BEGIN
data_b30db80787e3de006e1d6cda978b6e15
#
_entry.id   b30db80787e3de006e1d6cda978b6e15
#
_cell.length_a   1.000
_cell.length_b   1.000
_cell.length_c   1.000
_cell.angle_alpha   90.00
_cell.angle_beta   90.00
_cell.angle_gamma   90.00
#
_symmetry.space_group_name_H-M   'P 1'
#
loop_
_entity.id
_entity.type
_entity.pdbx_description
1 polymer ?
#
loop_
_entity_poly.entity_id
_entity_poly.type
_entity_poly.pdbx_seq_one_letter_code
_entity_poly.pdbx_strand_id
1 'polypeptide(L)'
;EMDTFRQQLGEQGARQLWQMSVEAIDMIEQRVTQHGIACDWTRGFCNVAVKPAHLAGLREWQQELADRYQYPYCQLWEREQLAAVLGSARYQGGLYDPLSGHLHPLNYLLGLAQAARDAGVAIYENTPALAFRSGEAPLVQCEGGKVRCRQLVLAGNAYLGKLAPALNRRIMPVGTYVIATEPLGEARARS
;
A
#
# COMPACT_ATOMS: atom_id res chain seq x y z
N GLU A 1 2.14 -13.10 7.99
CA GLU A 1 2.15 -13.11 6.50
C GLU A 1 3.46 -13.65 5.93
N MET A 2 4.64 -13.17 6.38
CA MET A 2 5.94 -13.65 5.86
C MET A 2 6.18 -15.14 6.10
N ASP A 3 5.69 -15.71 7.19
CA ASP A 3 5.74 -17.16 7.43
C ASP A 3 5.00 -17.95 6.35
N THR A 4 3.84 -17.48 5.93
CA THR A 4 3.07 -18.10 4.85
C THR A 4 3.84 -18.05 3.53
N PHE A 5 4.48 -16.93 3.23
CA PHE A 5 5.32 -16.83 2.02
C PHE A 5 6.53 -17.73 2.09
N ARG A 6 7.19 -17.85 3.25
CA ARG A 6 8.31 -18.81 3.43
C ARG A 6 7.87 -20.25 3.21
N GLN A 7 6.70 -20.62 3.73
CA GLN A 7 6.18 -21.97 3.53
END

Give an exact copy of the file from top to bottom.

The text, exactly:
data_b30db80787e3de006e1d6cda978b6e15
#
_entry.id   b30db80787e3de006e1d6cda978b6e15
#
_cell.length_a   1.000
_cell.length_b   1.000
_cell.length_c   1.000
_cell.angle_alpha   90.00
_cell.angle_beta   90.00
_cell.angle_gamma   90.00
#
_symmetry.space_group_name_H-M   'P 1'
#
loop_
_entity.id
_entity.type
_entity.pdbx_description
1 polymer ?
#
loop_
_entity_poly.entity_id
_entity_poly.type
_entity_poly.pdbx_seq_one_letter_code
_entity_poly.pdbx_strand_id
1 'polypeptide(L)'
;EMDTFRQQLGEQGARQLWQMSVEAIDMIEQRVTQHGIACDWTRGFCNVAVKPAHLAGLREWQQELADRYQYPYCQLWEREQLAAVLGSARYQGGLYDPLSGHLHPLNYLLGLAQAARDAGVAIYENTPALAFRSGEAPLVQCEGGKVRCRQLVLAGNAYLGKLAPALNRRIMPVGTYVIATEPLGEARARS
;
A
#
# COMPACT_ATOMS: atom_id res chain seq x y z
N GLU A 1 2.14 -13.10 7.99
CA GLU A 1 2.15 -13.11 6.50
C GLU A 1 3.46 -13.65 5.93
N MET A 2 4.64 -13.17 6.38
CA MET A 2 5.94 -13.65 5.86
C MET A 2 6.18 -15.14 6.10
N ASP A 3 5.69 -15.71 7.19
CA ASP A 3 5.74 -17.16 7.43
C ASP A 3 5.00 -17.95 6.35
N THR A 4 3.84 -17.48 5.93
CA THR A 4 3.07 -18.10 4.85
C THR A 4 3.84 -18.05 3.53
N PHE A 5 4.48 -16.93 3.23
CA PHE A 5 5.32 -16.83 2.02
C PHE A 5 6.53 -17.73 2.09
N ARG A 6 7.19 -17.85 3.25
CA ARG A 6 8.31 -18.81 3.43
C ARG A 6 7.87 -20.25 3.21
N GLN A 7 6.70 -20.62 3.73
CA GLN A 7 6.18 -21.97 3.53